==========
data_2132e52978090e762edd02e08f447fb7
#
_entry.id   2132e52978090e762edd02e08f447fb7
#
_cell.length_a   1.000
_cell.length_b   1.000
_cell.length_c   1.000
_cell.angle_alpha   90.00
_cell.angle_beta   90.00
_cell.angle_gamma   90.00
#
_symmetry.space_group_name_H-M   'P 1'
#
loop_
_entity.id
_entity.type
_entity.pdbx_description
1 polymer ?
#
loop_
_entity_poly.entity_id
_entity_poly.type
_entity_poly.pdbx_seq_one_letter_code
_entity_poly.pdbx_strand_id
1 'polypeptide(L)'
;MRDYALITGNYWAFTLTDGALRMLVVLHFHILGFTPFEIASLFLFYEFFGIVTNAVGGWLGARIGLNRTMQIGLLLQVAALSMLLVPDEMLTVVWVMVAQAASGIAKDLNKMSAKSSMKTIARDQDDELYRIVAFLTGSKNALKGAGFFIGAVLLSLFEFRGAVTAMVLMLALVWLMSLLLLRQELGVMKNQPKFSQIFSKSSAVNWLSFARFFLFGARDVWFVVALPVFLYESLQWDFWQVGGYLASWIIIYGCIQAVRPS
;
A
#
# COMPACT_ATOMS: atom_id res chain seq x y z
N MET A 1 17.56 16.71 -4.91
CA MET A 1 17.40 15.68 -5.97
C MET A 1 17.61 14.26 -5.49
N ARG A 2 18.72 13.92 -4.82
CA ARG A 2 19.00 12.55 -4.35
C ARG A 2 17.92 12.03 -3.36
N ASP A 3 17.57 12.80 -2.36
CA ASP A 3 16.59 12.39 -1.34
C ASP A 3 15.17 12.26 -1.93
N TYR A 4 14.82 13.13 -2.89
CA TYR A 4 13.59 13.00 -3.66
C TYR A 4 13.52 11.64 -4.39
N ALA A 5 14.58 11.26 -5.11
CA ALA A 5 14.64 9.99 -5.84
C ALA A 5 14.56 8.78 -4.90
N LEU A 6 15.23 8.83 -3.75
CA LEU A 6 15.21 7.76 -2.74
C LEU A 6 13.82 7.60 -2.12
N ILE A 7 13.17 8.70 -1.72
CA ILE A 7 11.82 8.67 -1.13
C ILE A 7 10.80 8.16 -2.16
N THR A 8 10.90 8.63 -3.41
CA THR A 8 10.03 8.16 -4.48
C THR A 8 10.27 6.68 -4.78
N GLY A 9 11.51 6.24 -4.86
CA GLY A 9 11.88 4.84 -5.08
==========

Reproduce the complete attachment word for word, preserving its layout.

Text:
data_2132e52978090e762edd02e08f447fb7
#
_entry.id   2132e52978090e762edd02e08f447fb7
#
_cell.length_a   1.000
_cell.length_b   1.000
_cell.length_c   1.000
_cell.angle_alpha   90.00
_cell.angle_beta   90.00
_cell.angle_gamma   90.00
#
_symmetry.space_group_name_H-M   'P 1'
#
loop_
_entity.id
_entity.type
_entity.pdbx_description
1 polymer ?
#
loop_
_entity_poly.entity_id
_entity_poly.type
_entity_poly.pdbx_seq_one_letter_code
_entity_poly.pdbx_strand_id
1 'polypeptide(L)'
;MRDYALITGNYWAFTLTDGALRMLVVLHFHILGFTPFEIASLFLFYEFFGIVTNAVGGWLGARIGLNRTMQIGLLLQVAALSMLLVPDEMLTVVWVMVAQAASGIAKDLNKMSAKSSMKTIARDQDDELYRIVAFLTGSKNALKGAGFFIGAVLLSLFEFRGAVTAMVLMLALVWLMSLLLLRQELGVMKNQPKFSQIFSKSSAVNWLSFARFFLFGARDVWFVVALPVFLYESLQWDFWQVGGYLASWIIIYGCIQAVRPS
;
A
#
# COMPACT_ATOMS: atom_id res chain seq x y z
N MET A 1 17.56 16.71 -4.91
CA MET A 1 17.40 15.68 -5.97
C MET A 1 17.61 14.26 -5.49
N ARG A 2 18.72 13.92 -4.82
CA ARG A 2 19.00 12.55 -4.35
C ARG A 2 17.92 12.03 -3.36
N ASP A 3 17.57 12.80 -2.36
CA ASP A 3 16.59 12.39 -1.34
C ASP A 3 15.17 12.26 -1.93
N TYR A 4 14.82 13.13 -2.89
CA TYR A 4 13.59 13.00 -3.66
C TYR A 4 13.52 11.64 -4.39
N ALA A 5 14.58 11.26 -5.11
CA ALA A 5 14.64 9.99 -5.84
C ALA A 5 14.56 8.78 -4.90
N LEU A 6 15.23 8.83 -3.75
CA LEU A 6 15.21 7.76 -2.74
C LEU A 6 13.82 7.60 -2.12
N ILE A 7 13.17 8.70 -1.72
CA ILE A 7 11.82 8.67 -1.13
C ILE A 7 10.80 8.16 -2.16
N THR A 8 10.90 8.63 -3.41
CA THR A 8 10.03 8.16 -4.48
C THR A 8 10.27 6.68 -4.78
N GLY A 9 11.51 6.24 -4.86
CA GLY A 9 11.88 4.84 -5.08